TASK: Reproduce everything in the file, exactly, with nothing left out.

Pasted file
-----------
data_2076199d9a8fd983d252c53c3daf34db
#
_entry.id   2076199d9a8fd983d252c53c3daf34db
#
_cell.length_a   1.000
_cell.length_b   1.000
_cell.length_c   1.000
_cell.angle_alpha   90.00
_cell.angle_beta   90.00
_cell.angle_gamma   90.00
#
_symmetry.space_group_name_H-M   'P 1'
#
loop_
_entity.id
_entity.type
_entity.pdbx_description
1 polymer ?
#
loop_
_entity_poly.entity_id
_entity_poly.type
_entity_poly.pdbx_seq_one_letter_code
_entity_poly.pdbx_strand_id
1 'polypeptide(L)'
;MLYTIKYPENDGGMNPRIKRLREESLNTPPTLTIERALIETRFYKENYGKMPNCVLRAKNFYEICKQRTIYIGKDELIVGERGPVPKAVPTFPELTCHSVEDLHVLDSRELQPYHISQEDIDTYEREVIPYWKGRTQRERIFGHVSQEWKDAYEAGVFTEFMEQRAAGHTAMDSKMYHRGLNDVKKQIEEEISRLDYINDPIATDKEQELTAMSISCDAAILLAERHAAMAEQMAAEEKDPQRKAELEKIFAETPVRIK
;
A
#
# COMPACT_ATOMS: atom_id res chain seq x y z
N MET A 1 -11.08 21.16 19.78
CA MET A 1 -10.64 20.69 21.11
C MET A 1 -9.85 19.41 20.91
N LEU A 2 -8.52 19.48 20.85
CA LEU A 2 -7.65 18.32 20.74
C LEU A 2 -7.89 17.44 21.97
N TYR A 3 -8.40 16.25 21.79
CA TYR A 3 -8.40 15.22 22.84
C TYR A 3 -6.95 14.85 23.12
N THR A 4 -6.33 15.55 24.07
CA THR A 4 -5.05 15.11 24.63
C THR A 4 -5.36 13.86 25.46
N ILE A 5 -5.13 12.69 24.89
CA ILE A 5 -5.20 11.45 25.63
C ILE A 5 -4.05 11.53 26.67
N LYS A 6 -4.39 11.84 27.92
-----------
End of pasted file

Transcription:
data_2076199d9a8fd983d252c53c3daf34db
#
_entry.id   2076199d9a8fd983d252c53c3daf34db
#
_cell.length_a   1.000
_cell.length_b   1.000
_cell.length_c   1.000
_cell.angle_alpha   90.00
_cell.angle_beta   90.00
_cell.angle_gamma   90.00
#
_symmetry.space_group_name_H-M   'P 1'
#
loop_
_entity.id
_entity.type
_entity.pdbx_description
1 polymer ?
#
loop_
_entity_poly.entity_id
_entity_poly.type
_entity_poly.pdbx_seq_one_letter_code
_entity_poly.pdbx_strand_id
1 'polypeptide(L)'
;MLYTIKYPENDGGMNPRIKRLREESLNTPPTLTIERALIETRFYKENYGKMPNCVLRAKNFYEICKQRTIYIGKDELIVGERGPVPKAVPTFPELTCHSVEDLHVLDSRELQPYHISQEDIDTYEREVIPYWKGRTQRERIFGHVSQEWKDAYEAGVFTEFMEQRAAGHTAMDSKMYHRGLNDVKKQIEEEISRLDYINDPIATDKEQELTAMSISCDAAILLAERHAAMAEQMAAEEKDPQRKAELEKIFAETPVRIK
;
A
#
# COMPACT_ATOMS: atom_id res chain seq x y z
N MET A 1 -11.08 21.16 19.78
CA MET A 1 -10.64 20.69 21.11
C MET A 1 -9.85 19.41 20.91
N LEU A 2 -8.52 19.48 20.85
CA LEU A 2 -7.65 18.32 20.74
C LEU A 2 -7.89 17.44 21.97
N TYR A 3 -8.40 16.25 21.79
CA TYR A 3 -8.40 15.22 22.84
C TYR A 3 -6.95 14.85 23.12
N THR A 4 -6.33 15.55 24.07
CA THR A 4 -5.05 15.11 24.63
C THR A 4 -5.36 13.86 25.46
N ILE A 5 -5.13 12.69 24.89
CA ILE A 5 -5.20 11.45 25.63
C ILE A 5 -4.05 11.53 26.67
N LYS A 6 -4.39 11.84 27.92